February 28, 2015

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A profile of Mercer County A profile of Mercer County

BY ED GEBERT

Business Journal Writer

egebert@timesbulletin.com

 

CELINA — Mercer County, in western Ohio, boasts the largest inland lake in the state. This 591-acre lake is home to year-round recreation including boating, picnicking, hunting, camping, fishing, and swimming. The lake stretches between St. Marys in Auglaize County and Celina, the county seat of Mercer County, and accounts for a great deal of tourism for the county. The lake was dug by hand and was completed in 1845 as the largest man-made lake in the world. It served as a reservoir to keep the Miami-Eric Canal at five-foot depth. The canal lost favor as a major method of transportation in the 1880s with the growing popularity of railroads. The lake is zoned open for skiing and has unlimited horsepower for power boating. A 300-foot no-wake zone provides for safety and protection of the 52 miles of shoreline. Not only is the fishing good around the lake, but the Mercer County lake also lies along one the the country’s major bird migration routes, making it a great place to spot Canadian geese, ducks, grebes, swans, egrets, loons, herons, cormorants, ospreys, ducks, eagles and heron.

There are five wildlife areas, nature preserves, or state parks in the county with an area of nearly 11,800 acres. This includes Grand Lake St. Marys State Park.

The county itself has an estimated 2013 population of 40,784 scattered across its 463.3 square miles of area. The highest concentration of people is found in Celina with a population of 20,376. Other villages in the county include Coldwater (4,447 people), St. Henry (2,483 people), and Fort Recovery (1,418 people). The county population is projected to be 41,230 by the year 2030.Just over 50 percent of the county residents are between the ages of 25 and 64 with another 19.3 percent being between the ages of 5-17.

More than 52 percent of the population is made up of married couples with both husband and wife in the work force. Another 11.9 percent are married couples with only the husband in the work force.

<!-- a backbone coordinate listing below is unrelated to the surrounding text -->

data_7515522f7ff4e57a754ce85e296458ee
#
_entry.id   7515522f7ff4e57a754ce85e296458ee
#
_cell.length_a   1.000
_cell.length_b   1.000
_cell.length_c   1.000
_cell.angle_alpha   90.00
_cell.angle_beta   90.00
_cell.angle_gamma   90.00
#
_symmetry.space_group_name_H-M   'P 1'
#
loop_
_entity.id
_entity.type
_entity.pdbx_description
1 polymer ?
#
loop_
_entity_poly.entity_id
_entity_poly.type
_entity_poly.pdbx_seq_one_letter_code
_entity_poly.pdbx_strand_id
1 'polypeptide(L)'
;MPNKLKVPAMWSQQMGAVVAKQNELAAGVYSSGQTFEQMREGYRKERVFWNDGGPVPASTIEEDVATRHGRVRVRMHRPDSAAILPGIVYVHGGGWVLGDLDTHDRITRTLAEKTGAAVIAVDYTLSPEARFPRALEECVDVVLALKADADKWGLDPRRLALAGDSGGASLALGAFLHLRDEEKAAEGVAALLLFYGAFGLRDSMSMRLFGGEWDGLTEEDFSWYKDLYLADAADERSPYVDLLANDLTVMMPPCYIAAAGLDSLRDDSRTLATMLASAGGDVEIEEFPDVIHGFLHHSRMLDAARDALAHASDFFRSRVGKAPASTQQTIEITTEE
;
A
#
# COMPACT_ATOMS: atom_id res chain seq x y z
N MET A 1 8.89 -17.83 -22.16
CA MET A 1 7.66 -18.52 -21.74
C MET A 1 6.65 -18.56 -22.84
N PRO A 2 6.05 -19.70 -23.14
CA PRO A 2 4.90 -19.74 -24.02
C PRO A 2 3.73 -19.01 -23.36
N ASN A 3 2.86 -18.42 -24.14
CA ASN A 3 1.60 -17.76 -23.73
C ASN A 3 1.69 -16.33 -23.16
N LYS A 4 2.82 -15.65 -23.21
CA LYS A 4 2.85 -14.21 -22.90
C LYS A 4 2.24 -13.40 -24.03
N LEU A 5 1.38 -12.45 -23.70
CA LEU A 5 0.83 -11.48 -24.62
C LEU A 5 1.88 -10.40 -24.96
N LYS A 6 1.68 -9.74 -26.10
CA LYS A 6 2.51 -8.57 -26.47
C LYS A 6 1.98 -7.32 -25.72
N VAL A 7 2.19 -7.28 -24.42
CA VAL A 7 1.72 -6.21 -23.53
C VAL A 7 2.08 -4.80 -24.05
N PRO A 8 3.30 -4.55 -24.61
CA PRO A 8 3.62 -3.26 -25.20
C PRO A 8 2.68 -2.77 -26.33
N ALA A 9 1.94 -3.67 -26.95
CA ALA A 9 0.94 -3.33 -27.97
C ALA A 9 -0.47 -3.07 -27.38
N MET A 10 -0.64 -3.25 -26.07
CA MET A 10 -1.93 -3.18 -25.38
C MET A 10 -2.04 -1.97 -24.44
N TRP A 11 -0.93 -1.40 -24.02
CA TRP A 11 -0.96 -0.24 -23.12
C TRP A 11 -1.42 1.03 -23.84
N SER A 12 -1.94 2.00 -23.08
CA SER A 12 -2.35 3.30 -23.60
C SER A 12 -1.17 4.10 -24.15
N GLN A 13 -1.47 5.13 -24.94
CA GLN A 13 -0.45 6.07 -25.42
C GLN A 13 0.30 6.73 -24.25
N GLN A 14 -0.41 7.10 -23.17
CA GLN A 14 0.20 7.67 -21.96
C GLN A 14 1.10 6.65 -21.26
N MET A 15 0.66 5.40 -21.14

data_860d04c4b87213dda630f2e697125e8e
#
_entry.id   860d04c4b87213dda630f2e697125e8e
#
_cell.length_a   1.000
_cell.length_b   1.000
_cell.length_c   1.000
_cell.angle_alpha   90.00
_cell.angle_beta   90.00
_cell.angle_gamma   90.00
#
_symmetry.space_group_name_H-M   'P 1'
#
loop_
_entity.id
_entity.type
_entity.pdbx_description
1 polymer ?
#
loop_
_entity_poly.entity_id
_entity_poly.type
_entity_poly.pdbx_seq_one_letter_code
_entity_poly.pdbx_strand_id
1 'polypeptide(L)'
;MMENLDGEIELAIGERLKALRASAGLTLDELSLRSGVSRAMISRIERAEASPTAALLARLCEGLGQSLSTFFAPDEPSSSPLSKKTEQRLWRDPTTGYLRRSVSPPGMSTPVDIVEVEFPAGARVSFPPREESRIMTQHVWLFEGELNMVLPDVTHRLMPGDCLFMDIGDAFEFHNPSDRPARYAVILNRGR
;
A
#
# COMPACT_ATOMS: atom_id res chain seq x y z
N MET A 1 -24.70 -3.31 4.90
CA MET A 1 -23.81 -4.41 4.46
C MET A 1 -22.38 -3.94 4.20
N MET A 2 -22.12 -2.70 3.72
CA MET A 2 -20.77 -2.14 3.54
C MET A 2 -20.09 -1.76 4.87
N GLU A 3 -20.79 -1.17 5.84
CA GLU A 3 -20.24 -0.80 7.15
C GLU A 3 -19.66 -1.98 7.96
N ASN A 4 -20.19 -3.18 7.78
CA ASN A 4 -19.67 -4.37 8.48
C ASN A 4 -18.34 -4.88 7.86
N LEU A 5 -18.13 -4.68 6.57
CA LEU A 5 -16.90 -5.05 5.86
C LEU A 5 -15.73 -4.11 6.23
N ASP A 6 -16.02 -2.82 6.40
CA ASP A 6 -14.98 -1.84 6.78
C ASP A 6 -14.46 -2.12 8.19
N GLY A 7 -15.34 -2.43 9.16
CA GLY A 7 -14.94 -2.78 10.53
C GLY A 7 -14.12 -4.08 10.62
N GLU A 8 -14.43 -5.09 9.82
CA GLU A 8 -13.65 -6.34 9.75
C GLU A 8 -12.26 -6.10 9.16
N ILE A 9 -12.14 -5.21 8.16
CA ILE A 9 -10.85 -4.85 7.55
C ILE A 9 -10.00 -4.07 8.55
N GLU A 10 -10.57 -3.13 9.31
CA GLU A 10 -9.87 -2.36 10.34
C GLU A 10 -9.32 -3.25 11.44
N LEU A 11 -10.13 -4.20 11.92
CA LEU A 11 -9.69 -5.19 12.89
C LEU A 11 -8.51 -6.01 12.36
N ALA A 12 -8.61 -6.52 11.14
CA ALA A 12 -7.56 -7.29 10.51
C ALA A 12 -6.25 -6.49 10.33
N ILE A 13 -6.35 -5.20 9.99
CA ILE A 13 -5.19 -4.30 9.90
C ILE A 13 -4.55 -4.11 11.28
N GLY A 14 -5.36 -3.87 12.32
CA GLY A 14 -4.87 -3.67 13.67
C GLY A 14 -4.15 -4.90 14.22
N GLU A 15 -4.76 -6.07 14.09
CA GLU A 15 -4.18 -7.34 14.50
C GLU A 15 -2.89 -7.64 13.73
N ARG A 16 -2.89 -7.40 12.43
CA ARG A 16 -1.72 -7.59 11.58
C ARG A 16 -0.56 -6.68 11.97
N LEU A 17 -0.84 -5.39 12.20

Unemployment is consistently low in Mercer County. It has ranked as the Ohio county with the lowest unemployment rate for many consecutive months and the October 2014 rate is 2.7 percent. The average unemployment rate in 2012-2013 was 4.5 percent. Personal Per Capita income in the county is $38,582 as of 2013. That means that 93.7 percent of families live above the poverty level, with only 6.3 percent below the poverty level. The median household income is $52,234.

Business consists of 941 establishments in the private sector in Mercer County and another 224 goods-producing companies. The average weekly wage in the good-producing firms is $809 per week. The average for all private sector establishments is $660. Service-producing establishments number 717 in the county and pay an average of $539 weekly.

There were 43 business starts in 2013 and 219 between 2009-2013.

Major employers in Mercer County include Awardcraft, Celina Aluminum Precision Technology, Cooper Farms, Crown Equipment, Fort Recover Industries, Pax Machine Works, Reynolds & Reynolds, Workflow One, Mercer Health, and Celina City Schools.

Other popular stops include Fort Recovery, the site of two major Indian battles in the 1790’s that changed the history of a young nation, and Miami-Erie Canal, and Land of the Cross-tipped Churches State Scenic Byways. The Greater Grand Lake St. Marys Region offers plenty of unique shopping and great places to stay.

Mercer County has 37 physicians and an 88-bed registered hospital, Mercer Health in Coldwater. There are also six licensed nursing homes with 406 beds and six licensed residential care facilities with 228 beds. There are 22 public education buildings in the county and one non-public school. There are approximately 541 students in public schooling and 105 non-public students. Wright State University Lake Campus is located along St. Rt. 703 just east of Celina. The county boasts four main public libraries and three branch libraries.